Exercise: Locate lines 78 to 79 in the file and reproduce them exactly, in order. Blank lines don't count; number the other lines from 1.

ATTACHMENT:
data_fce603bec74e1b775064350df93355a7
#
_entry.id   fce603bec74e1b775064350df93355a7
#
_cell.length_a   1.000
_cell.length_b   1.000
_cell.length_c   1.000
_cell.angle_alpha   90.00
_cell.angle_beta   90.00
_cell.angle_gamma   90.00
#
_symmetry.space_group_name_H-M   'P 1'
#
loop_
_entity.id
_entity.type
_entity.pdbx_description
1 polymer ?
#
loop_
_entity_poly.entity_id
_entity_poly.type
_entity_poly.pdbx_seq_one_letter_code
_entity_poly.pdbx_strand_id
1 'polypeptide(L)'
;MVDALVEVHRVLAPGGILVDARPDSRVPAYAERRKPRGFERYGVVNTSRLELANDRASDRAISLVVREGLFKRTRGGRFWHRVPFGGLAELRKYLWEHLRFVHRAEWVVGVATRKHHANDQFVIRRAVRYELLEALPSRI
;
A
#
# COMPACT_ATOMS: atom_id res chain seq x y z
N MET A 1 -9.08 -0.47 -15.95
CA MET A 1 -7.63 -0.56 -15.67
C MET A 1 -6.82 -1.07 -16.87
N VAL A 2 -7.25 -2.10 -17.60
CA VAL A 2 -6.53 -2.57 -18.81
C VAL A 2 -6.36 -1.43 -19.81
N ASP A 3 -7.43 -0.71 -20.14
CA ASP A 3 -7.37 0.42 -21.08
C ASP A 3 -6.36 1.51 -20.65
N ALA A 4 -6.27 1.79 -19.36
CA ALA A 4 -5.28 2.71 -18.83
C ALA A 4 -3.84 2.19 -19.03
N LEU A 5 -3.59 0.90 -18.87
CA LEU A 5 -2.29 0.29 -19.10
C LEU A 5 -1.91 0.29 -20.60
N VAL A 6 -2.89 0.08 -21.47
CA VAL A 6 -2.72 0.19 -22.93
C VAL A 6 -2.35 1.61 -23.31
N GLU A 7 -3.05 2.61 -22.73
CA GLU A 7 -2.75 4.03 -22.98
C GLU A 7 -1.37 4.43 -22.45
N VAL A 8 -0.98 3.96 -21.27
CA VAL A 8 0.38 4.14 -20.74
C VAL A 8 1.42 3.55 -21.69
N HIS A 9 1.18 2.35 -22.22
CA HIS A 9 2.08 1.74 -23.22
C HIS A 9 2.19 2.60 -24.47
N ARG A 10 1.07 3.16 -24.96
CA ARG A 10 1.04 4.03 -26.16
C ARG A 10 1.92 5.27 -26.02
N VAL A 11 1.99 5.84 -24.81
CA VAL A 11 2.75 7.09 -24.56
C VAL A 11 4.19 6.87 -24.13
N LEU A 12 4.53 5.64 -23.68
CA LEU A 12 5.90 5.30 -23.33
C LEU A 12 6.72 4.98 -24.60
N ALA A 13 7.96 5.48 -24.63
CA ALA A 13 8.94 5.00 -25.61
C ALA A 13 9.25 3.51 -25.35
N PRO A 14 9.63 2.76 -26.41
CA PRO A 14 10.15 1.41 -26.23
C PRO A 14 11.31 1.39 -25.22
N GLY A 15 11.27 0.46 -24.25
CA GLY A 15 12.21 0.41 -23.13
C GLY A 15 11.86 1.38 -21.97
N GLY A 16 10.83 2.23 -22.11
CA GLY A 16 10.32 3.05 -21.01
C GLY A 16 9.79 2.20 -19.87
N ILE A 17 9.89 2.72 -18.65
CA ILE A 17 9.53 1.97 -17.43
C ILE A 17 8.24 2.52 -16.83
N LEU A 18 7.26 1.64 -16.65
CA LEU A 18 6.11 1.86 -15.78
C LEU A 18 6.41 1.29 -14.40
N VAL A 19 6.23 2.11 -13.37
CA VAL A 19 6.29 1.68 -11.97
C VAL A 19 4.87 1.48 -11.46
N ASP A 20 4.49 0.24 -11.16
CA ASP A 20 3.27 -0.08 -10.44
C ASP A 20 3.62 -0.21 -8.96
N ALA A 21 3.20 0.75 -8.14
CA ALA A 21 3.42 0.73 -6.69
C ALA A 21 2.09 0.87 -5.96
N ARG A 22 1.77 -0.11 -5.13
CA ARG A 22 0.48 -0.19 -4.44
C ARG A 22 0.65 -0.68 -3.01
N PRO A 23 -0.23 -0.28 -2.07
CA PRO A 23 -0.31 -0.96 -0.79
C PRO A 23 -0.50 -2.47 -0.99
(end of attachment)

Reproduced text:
C GLY A 16 9.79 2.20 -19.87
N ILE A 17 9.89 2.72 -18.65